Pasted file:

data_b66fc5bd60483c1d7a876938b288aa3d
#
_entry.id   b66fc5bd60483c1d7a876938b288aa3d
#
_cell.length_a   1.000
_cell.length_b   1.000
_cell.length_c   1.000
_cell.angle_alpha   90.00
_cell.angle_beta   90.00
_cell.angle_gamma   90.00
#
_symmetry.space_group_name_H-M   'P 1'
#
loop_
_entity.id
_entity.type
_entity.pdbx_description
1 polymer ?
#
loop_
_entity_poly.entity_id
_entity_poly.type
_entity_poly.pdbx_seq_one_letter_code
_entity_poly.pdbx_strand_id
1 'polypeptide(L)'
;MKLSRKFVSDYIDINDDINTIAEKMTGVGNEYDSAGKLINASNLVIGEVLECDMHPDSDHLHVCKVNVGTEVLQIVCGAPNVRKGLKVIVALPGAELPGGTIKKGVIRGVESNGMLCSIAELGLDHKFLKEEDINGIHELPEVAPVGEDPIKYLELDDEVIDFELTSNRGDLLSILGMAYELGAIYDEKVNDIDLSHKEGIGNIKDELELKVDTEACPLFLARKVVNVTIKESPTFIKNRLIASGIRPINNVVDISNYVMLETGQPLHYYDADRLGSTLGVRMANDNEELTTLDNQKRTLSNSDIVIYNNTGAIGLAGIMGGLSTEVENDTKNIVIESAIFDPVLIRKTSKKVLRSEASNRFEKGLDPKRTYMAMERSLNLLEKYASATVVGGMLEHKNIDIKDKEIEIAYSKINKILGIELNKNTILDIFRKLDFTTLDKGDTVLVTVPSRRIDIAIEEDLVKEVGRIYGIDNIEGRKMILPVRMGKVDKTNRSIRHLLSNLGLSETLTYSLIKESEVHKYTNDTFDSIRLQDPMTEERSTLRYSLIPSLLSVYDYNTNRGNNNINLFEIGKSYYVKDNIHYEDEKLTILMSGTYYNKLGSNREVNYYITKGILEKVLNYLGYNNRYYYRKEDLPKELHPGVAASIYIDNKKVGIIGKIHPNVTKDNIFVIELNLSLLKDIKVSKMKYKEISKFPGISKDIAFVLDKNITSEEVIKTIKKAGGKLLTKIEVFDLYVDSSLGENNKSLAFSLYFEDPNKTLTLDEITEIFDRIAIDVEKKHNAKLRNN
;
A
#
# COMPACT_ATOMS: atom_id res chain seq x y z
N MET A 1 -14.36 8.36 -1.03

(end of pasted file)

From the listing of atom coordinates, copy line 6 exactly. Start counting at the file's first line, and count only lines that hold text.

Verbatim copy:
_cell.length_b   1.000